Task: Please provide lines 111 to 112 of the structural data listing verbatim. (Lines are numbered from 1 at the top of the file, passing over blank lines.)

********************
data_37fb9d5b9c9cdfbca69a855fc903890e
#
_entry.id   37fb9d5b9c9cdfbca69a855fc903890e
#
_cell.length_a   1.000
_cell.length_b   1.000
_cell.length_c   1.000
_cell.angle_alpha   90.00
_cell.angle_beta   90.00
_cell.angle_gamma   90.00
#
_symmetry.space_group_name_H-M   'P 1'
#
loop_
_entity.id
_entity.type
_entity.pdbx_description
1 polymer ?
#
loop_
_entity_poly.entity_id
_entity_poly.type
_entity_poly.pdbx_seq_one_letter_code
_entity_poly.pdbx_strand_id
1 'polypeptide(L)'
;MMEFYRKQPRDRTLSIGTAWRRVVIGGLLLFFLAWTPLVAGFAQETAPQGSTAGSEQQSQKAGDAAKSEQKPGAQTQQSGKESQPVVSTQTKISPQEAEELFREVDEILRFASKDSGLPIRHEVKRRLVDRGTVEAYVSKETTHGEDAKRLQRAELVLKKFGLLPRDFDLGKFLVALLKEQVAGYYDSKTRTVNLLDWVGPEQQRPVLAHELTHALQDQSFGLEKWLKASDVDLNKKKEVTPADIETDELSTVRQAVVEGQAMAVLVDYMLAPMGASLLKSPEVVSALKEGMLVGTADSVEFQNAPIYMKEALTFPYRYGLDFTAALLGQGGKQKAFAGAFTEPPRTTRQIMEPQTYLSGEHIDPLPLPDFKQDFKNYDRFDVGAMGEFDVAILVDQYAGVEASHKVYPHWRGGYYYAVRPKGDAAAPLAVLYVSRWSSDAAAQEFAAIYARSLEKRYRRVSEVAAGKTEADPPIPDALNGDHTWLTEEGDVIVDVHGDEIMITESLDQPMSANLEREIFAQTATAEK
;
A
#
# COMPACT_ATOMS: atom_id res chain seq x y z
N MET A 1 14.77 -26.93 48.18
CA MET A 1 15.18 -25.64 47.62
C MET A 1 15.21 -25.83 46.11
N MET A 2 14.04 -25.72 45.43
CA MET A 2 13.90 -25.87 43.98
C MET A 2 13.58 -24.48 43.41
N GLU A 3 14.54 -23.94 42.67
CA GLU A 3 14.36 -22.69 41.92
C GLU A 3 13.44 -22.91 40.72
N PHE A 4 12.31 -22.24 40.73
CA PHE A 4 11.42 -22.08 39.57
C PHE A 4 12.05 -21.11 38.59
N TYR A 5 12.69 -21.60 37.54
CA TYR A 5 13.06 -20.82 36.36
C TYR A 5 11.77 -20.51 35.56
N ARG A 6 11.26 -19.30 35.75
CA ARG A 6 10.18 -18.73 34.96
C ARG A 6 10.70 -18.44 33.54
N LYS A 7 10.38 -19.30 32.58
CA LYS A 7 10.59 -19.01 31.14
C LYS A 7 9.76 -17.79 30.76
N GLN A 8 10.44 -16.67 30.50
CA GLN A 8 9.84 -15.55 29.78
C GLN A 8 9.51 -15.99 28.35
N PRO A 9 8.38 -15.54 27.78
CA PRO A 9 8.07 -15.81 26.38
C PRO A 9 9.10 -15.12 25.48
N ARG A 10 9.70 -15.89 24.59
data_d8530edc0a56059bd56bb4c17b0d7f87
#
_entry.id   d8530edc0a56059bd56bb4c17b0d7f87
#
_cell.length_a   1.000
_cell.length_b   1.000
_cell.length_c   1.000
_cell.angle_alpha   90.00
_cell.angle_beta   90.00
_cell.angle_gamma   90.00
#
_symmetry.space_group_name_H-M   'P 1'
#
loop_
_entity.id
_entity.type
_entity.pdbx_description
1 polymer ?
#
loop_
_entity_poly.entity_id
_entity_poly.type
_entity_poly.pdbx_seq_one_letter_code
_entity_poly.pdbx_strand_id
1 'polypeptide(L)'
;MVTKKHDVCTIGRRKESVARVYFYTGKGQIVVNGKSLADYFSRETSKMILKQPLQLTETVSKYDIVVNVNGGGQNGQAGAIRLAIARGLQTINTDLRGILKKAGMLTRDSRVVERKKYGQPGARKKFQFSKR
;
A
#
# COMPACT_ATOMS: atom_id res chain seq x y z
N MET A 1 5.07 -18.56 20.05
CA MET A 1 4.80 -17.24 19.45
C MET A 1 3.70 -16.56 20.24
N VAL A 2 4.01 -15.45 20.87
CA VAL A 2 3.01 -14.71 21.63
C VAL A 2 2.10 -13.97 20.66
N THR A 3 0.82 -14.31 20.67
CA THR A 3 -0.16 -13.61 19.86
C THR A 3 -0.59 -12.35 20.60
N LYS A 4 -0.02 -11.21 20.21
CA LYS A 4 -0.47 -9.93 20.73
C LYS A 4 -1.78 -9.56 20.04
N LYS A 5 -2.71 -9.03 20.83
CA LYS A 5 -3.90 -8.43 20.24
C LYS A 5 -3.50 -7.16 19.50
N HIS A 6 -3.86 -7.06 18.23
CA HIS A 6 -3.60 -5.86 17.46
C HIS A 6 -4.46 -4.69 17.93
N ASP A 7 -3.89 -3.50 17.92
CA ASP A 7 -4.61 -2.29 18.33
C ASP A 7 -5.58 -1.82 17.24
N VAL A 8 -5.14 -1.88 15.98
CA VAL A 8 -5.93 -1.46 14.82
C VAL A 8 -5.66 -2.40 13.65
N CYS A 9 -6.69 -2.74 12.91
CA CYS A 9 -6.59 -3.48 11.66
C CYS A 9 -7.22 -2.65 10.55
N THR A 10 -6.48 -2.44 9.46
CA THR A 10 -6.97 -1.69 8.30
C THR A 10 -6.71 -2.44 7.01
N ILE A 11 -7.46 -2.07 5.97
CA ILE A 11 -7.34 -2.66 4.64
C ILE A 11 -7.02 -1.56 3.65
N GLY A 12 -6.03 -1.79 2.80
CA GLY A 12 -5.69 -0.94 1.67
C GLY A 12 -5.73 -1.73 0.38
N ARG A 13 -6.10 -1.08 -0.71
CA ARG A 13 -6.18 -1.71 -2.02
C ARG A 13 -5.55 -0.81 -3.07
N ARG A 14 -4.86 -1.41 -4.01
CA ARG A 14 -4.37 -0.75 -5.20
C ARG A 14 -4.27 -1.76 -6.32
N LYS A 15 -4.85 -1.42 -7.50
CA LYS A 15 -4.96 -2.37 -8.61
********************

CA VAL A 8 -5.93 -1.46 14.82
C VAL A 8 -5.66 -2.40 13.65